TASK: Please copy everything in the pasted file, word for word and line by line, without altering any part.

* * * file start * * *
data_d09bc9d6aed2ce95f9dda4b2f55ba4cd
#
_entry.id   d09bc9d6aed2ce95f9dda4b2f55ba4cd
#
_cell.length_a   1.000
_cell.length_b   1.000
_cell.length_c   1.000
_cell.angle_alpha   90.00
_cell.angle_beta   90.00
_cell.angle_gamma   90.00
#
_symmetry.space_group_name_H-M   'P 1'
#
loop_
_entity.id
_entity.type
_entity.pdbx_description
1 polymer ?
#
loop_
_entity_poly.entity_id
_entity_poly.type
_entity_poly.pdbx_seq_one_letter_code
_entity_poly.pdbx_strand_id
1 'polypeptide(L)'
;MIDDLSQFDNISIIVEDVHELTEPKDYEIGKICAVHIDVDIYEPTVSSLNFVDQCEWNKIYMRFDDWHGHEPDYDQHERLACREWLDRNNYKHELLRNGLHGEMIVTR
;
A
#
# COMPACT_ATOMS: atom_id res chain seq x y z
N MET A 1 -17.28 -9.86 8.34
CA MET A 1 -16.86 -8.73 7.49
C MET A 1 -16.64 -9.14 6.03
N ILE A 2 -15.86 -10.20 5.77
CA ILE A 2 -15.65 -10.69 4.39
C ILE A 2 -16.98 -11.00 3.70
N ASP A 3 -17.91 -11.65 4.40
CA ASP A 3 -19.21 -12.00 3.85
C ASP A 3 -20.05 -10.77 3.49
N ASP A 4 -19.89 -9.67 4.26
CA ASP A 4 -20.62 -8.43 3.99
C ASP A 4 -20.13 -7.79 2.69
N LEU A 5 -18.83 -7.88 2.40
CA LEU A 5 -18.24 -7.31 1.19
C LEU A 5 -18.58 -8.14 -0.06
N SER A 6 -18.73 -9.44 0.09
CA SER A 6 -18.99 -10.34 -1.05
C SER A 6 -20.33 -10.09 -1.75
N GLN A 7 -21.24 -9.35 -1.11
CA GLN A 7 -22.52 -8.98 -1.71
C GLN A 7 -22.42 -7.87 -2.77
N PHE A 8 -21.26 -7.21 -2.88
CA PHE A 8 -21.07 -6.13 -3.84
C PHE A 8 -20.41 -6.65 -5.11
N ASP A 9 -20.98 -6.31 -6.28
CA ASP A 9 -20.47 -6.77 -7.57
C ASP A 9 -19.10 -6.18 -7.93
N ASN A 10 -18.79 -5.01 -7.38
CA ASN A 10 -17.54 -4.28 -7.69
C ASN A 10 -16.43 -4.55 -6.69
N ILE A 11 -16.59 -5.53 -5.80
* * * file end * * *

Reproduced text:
data_d09bc9d6aed2ce95f9dda4b2f55ba4cd
#
_entry.id   d09bc9d6aed2ce95f9dda4b2f55ba4cd
#
_cell.length_a   1.000
_cell.length_b   1.000
_cell.length_c   1.000
_cell.angle_alpha   90.00
_cell.angle_beta   90.00
_cell.angle_gamma   90.00
#
_symmetry.space_group_name_H-M   'P 1'
#
loop_
_entity.id
_entity.type
_entity.pdbx_description
1 polymer ?
#
loop_
_entity_poly.entity_id
_entity_poly.type
_entity_poly.pdbx_seq_one_letter_code
_entity_poly.pdbx_strand_id
1 'polypeptide(L)'
;MIDDLSQFDNISIIVEDVHELTEPKDYEIGKICAVHIDVDIYEPTVSSLNFVDQCEWNKIYMRFDDWHGHEPDYDQHERLACREWLDRNNYKHELLRNGLHGEMIVTR
;
A
#
# COMPACT_ATOMS: atom_id res chain seq x y z
N MET A 1 -17.28 -9.86 8.34
CA MET A 1 -16.86 -8.73 7.49
C MET A 1 -16.64 -9.14 6.03
N ILE A 2 -15.86 -10.20 5.77
CA ILE A 2 -15.65 -10.69 4.39
C ILE A 2 -16.98 -11.00 3.70
N ASP A 3 -17.91 -11.65 4.40
CA ASP A 3 -19.21 -12.00 3.85
C ASP A 3 -20.05 -10.77 3.49
N ASP A 4 -19.89 -9.67 4.26
CA ASP A 4 -20.62 -8.43 3.99
C ASP A 4 -20.13 -7.79 2.69
N LEU A 5 -18.83 -7.88 2.40
CA LEU A 5 -18.24 -7.31 1.19
C LEU A 5 -18.58 -8.14 -0.06
N SER A 6 -18.73 -9.44 0.09
CA SER A 6 -18.99 -10.34 -1.05
C SER A 6 -20.33 -10.09 -1.75
N GLN A 7 -21.24 -9.35 -1.11
CA GLN A 7 -22.52 -8.98 -1.71
C GLN A 7 -22.42 -7.87 -2.77
N PHE A 8 -21.26 -7.21 -2.88
CA PHE A 8 -21.07 -6.13 -3.84
C PHE A 8 -20.41 -6.65 -5.11
N ASP A 9 -20.98 -6.31 -6.28
CA ASP A 9 -20.47 -6.77 -7.57
C ASP A 9 -19.10 -6.18 -7.93
N ASN A 10 -18.79 -5.01 -7.38
CA ASN A 10 -17.54 -4.28 -7.69
C ASN A 10 -16.43 -4.55 -6.69
N ILE A 11 -16.59 -5.53 -5.80